• Take smaller bites: It often helps to cut your food into small pieces before starting to eat.
  • Puree your food: If your mouth is too sore to chew, get a blender and puree it.
  • Moisten your food: Gravy and broth are not only ideal for softening food but also provide added nutrition. You can also make food more slippery with a splash of olive oil or canola oil.
  • Use a straw: Sucking drinks through a straw can help you bypass mouth sores.

Nutritional Goals

It is important to maintain balanced nutrition each day. To do so, you need to eat:

  • Two servings of protein
  • Two servings of dairy
  • Five servings of fruits and vegetables
  • Eight to 10 glasses of water or liquids

Coping with Oral Mucositis

In addition to being mindful of what and how you eat, the following can also help you manage mouth sore pain if you have oral mucositis:

  • Drink ice water or suck on ice chips to cool the mouth and bring down inflammation.
  • Take care of your teeth and gums by gently brushing and flossing.
  • Gargle with Magic Mouthwash, which is specifically formulated for oral mucositis.
  • Use an over-the-counter oral numbing spray like Chloraseptic.
  • Quit smoking, which not only increases the risk of oral mucositis but makes it worse.

How to Deal With Dry Mouth

In addition to mouth sores, radiation treatment can cause dry mouth (xerostomia). If you are experiencing dry mouth in addition to mouth sores, try the following to help keep the moisture levels up:

  • Chew sugarless gum to promote saliva production.
  • Use a saliva substitute like OraCoat or Biotene.
  • Stay well hydrated.
  • Snack on water-filled fruits like grapes and watermelon,
  • Avoid caffeine and alcohol, both of which can dry the mouth.
  • Quit cigarettes.

Summary

Mouth sores are a side effect of chemotherapy and radiation. They can make it difficult to eat, drink, and swallow. You can relieve the pain with things like ice chips, Magic Mouthwash, numbing sprays, and eating smaller, more frequent meals.

The foods you eat can also make a big difference. Choose foods that are soft, well-cooked, cold, or pureed. Avoid spicy, hot, salty, acidic, or crunchy foods, as well as caffeine and alcohol.

A Word From Verywell

Preparation almost always makes cancer treatment easier. Before you even start chemotherapy or radiation, ask your cancer specialist or care team about their recommendations for managing mouth sores.

If mouth sores are undermining your nutrition or quality of life, let your doctor know. In severe cases, a medication called Kepivance (palifermin) can be prescribed. Delivered intravenously (into a vein), Kepivance stimulates the growth of mucosal tissues and helps reduce the size and pain of mouth sores.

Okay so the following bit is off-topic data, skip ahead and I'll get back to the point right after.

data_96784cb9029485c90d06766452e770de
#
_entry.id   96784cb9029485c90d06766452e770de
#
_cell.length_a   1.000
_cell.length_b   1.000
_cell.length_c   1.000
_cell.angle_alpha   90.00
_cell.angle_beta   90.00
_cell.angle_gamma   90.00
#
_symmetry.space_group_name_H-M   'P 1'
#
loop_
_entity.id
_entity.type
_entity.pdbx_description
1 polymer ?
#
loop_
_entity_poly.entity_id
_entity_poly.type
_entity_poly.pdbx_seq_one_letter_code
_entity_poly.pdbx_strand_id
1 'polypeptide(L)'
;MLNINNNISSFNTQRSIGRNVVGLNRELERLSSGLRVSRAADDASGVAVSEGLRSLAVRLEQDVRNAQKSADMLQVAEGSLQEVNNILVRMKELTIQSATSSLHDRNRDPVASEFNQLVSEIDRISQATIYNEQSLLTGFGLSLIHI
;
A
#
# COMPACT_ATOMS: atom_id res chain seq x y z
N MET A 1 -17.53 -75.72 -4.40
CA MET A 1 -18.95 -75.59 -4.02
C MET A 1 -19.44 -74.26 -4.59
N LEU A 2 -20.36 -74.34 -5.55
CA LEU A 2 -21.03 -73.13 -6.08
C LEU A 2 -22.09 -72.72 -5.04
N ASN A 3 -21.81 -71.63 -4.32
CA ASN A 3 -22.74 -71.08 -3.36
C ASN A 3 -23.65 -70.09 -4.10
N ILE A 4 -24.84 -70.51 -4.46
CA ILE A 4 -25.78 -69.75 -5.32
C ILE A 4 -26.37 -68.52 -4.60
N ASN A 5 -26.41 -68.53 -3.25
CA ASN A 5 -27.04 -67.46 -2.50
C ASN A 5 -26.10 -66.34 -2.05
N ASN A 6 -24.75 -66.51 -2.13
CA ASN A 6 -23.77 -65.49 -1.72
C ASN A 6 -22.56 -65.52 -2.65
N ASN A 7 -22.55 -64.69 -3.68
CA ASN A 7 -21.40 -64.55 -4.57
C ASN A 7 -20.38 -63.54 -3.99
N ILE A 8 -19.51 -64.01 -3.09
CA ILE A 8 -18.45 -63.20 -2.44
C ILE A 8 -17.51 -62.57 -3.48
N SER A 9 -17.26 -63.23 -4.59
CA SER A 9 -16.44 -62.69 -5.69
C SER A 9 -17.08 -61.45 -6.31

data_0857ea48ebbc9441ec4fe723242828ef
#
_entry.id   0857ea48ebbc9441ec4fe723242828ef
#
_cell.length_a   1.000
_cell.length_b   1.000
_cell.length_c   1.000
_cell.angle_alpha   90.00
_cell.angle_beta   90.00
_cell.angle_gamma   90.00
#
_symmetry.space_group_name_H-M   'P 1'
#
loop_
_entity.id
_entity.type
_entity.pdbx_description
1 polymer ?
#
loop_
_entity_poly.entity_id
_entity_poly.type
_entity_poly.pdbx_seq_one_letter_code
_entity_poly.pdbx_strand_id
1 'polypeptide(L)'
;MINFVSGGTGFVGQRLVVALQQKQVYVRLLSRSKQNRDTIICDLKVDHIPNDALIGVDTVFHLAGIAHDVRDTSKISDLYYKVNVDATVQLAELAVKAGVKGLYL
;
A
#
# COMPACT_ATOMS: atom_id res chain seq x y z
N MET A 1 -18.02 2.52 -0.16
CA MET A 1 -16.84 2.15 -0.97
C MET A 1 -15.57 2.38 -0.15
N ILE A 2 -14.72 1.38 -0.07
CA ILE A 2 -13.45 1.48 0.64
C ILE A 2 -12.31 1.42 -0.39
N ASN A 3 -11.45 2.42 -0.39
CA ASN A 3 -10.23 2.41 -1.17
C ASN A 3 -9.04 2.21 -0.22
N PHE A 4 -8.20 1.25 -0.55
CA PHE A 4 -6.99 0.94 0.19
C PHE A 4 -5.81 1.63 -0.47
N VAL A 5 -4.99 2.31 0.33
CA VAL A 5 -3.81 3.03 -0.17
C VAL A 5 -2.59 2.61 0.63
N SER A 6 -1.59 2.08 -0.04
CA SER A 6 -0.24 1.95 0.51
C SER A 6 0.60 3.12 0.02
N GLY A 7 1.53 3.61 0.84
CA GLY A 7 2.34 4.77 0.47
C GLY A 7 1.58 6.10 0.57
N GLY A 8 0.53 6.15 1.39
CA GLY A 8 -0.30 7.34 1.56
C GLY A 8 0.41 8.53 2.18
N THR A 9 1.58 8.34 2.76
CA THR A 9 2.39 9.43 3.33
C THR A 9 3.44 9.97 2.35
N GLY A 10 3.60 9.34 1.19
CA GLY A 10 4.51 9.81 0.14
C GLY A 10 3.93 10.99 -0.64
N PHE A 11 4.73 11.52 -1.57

6 Sources
Verywell Health uses only high-quality sources, including peer-reviewed studies, to support the facts within our articles. Read our editorial process to learn more about how we fact-check and keep our content accurate, reliable, and trustworthy.
  1. Barbosa SCM, Pereira VBM, Wong DVT, et al. Amifostine reduces inflammation and protects against 5-fluorouracil-induced oral mucositis and hyposalivation. Braz J Med Biol Res. 2019;52(3):e8251. doi:10.1590/1414-431X20188251

  2. Chaveli-Lopez B, Bagan-Sebastian JV. Treatment of oral mucositis due to chemotherapy. J Clin Exp Dent. 2016 Apr;8(2):e201–9. doi:10.4317/jced.52917

  3. American Cancer Society. American Cancer Society guideline for diet and physical activity.

  4. Georgiou M, Patapatiou G, Domoxoudis S, Pistevou-Gompaki K, Pananikolaou. Oral mucositis: understanding the pathology and management. Hippokratia. 2012 Jul-Sep;16(3):215–6.

  5. Villa A, Connell CL, Abati S. Diagnosis and management of xerostomia and hyposalivationTher Clin Risk Manag. 2015;11:45-51. doi.org/10.2147/TCRM.S76282

  6. Lauritano D, Petruzzi M, Di Stasio D, Lucchese A. Clinical effectiveness of palifermin in prevention and treatment of oral mucositis in children with acute lymphoblastic leukaemia: a case-control study. Int J Oral Sci. 2014 Mar;6(1):27-30, doi:10.1038/ijos.2013.93

By Suzanne Dixon, MPH, RD
Suzanne Dixon, MPH, MS, RDN, is an award-winning registered dietitian and epidemiologist, as well as an expert in cancer prevention and management.